/ @ade3
August 4, 2018

Unchecked Depression Boxes


"No family medical history we need to be aware of?"

"No."

"And are you feeling depressed?"

"Nope. All good."

Why should that question enrage me so much? I realize depression is a major health epidemic. I understand that they can't treat an invisible disease without asking if you are suffering from it. But all I want is to get a wart frozen off the bottom of my foot so I can get back to running. And I have to endure dumb questions like,

"And are you feeling depressed?"

Something itchy is contained in that question. The fake-friendly tone, the detachment, the soulless checklist requesting intimacy. The empty check box waiting to be acknowledged with ink. How dare you?

"And are you feeling depressed?"

What alarm bells would get sounded if I replied with anything but no? Would they prescribe drugs? Recommend therapy? Would my name get added to a watch list? More fake concern, more soulless checklists? I would rather not know.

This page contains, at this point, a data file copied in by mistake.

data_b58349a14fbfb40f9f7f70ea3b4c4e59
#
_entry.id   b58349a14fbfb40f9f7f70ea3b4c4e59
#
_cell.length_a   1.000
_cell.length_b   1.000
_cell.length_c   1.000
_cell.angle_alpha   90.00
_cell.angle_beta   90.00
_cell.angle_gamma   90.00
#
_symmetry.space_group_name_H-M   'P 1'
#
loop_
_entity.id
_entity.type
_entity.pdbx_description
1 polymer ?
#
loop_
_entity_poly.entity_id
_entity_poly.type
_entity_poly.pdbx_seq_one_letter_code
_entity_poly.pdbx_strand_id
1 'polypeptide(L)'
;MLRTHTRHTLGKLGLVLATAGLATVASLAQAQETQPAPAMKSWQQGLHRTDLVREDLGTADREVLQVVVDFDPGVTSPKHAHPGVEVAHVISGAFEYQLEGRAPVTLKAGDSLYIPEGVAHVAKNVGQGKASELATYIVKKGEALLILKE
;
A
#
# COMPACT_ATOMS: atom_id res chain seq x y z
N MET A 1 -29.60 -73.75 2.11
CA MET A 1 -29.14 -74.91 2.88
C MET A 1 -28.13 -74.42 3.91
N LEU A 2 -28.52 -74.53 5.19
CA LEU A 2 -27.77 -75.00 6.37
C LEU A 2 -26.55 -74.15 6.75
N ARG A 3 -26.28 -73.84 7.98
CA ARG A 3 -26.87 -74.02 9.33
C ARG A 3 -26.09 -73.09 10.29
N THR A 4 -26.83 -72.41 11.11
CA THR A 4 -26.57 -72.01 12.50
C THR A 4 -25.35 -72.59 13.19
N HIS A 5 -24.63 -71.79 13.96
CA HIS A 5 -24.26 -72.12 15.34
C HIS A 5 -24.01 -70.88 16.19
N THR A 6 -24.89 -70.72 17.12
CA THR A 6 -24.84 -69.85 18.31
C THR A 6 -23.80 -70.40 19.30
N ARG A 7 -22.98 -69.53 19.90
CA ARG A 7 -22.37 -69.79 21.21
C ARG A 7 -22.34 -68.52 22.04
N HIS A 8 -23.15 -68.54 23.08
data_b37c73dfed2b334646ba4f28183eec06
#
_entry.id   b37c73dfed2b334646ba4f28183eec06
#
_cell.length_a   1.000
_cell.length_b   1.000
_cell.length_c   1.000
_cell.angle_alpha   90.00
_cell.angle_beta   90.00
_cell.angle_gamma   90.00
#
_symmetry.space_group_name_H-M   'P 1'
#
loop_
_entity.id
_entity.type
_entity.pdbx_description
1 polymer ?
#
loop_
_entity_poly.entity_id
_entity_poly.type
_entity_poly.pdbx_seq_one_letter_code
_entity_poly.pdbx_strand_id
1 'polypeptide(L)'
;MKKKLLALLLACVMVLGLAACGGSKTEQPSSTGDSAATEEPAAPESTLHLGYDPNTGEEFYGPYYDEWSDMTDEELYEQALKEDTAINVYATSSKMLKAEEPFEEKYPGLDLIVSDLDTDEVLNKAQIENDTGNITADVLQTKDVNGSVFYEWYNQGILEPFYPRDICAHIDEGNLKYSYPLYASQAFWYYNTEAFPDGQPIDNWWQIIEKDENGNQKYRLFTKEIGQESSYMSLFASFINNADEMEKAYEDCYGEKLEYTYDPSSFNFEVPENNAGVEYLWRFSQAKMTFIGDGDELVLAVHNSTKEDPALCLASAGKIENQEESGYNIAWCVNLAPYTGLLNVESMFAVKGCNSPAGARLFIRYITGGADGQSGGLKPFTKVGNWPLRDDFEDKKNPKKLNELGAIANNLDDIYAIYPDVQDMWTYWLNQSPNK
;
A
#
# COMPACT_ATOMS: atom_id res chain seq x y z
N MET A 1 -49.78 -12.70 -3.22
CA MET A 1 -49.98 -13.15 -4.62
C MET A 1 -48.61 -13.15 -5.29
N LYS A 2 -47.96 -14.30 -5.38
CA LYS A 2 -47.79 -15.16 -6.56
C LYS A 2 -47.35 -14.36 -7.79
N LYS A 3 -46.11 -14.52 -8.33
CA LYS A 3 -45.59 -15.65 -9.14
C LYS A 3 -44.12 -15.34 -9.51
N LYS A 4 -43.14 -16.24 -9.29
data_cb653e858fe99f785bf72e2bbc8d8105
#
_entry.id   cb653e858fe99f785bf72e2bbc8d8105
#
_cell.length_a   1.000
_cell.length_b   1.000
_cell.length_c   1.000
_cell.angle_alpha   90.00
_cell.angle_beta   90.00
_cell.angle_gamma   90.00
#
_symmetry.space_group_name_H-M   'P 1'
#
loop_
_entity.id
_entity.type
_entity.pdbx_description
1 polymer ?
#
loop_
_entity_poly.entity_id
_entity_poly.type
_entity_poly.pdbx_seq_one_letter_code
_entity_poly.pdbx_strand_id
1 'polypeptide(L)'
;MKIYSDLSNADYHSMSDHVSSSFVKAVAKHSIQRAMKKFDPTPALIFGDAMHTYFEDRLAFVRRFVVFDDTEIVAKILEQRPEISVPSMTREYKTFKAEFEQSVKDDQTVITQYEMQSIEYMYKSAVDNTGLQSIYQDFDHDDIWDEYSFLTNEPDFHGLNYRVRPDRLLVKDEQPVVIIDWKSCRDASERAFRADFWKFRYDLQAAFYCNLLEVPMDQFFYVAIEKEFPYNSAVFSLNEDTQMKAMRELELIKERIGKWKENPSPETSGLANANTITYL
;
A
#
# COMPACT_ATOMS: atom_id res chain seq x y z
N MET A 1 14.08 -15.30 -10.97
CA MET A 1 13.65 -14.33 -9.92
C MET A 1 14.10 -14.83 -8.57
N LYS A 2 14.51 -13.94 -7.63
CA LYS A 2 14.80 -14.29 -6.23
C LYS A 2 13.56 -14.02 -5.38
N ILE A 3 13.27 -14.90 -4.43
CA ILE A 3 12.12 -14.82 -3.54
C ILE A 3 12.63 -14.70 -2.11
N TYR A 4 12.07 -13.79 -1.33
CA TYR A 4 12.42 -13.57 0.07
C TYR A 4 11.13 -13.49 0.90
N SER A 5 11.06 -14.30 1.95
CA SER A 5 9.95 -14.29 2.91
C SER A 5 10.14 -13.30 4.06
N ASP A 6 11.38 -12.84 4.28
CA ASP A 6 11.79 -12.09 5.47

"And are you feeling depressed?"

I have a non-traditional view of depression. I believe in a scale with euphoria on one end and depression on the other. I bounce back and forth along the scale depending on the ratio of boosters and drainers in my life. I suppose if I were to slip off the low end of the scale that's when things get dangerous. And maybe that’s what the nurse was asking.

"And are you feeling depressed?"

There’s value in estimating where you are at on your booster-drainer scale. What are the things that are missing that deplete your creative energy? What is fueling your ambition to work evenings and weekends? Being aware of what pushes and pulls you along the spectrum is the best advice I can give to anyone hoping to keep the depression box unchecked.

Thanks for reading. Stay creative.


Previous: Selecting Sticks and Stones

Next: Rediscovering Your Stride